Why: One of my childhood griefs was slowly growing older than Jane. It hurt to be older than her. I wanted to stay her age forever, and be the best of friends, and follow her adventures every summer as she went to visit her father on Prince Edward Island. I don't know that I learned any startling, life-changing lessons from this book. But it's always been close to me, and it hits a soft spot whenever I see it on my shelf.
-Great Expectations, by Charles Dickens
Why: I picked this book off our library's used book shelf at 12 years of age. It's a ghastly edition; it has a blurb (thankfully no pictures) advertising the infamous Gwyneth Paltrow movie spin-off, with, um, inappropriate stuff to say the least. Don't look it up, bibliophiles. But in spite of the advertisement, this book started me on the very first story by the man who would later become my favorite fiction author. That's a pretty momentous moment, and I'll always set store by the book that first introduced me to the complicated characters and dramatic plots of Charles Dickens. :)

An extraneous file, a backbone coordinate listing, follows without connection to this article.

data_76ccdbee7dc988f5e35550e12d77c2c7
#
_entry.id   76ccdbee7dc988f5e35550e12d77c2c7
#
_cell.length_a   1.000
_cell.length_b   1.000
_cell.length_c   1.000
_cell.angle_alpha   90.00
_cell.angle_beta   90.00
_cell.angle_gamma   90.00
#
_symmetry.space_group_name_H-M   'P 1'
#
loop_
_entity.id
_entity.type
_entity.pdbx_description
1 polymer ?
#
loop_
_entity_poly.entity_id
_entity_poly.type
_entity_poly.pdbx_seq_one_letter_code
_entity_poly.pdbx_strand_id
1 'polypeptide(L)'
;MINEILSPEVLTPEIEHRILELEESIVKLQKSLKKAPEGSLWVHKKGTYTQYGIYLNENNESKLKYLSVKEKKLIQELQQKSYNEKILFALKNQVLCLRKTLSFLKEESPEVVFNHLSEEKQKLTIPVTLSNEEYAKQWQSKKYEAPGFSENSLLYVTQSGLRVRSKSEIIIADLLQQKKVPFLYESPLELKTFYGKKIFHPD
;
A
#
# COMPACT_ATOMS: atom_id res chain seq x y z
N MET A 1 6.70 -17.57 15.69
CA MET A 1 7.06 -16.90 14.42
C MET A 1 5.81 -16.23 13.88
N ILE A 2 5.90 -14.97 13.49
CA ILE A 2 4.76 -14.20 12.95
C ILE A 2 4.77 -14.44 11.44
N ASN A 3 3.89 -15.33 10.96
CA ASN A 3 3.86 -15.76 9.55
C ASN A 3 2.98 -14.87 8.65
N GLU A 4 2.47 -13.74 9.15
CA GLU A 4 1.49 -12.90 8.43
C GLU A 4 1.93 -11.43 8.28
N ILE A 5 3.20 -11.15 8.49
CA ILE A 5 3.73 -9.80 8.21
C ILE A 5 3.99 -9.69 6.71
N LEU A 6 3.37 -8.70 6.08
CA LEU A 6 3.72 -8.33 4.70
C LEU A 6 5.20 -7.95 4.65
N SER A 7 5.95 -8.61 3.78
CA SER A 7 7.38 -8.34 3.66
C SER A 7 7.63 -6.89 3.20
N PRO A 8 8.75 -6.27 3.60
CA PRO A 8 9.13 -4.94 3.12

-The Silmarillion, by J.R.R. Tolkien
Why: I liked Tolkien very much before I read Sil. Who wouldn't like Lord of the Rings? But Sil gave me a firmer grasp on Tolkien's worldview, and turned me into a die-hard fan. This man has the soundest fantasy I've ever read in my life, and his world and cultures are staggering to read about. If you want to read biblically-based fantasy, read Tolkien. He's worth a life-time of study, and the Sil explains a lot of questions and reservations that people have about LOTR.
-Guns of Thunder, by Douglas Bond
Why: I don't read this book often. It always sends a little shiver through me when I pick it up. It's a fantastic story, but the first time I read it I was going through a pretty tough stage of life. In spite of that, I will always thank God for it, for during the time I read this book I jumped out of the baby Christian stage, into a full understanding that Christianity required out and out surrender and commitment. God's grace is completely grace, and completely undeserved, and though I came to a full realization of my sin during this book, I also came to a full confidence in Jesus' righteousness imputed to me. And since then, I've never looked back.
-Freckles, by Gene Stratton-Porter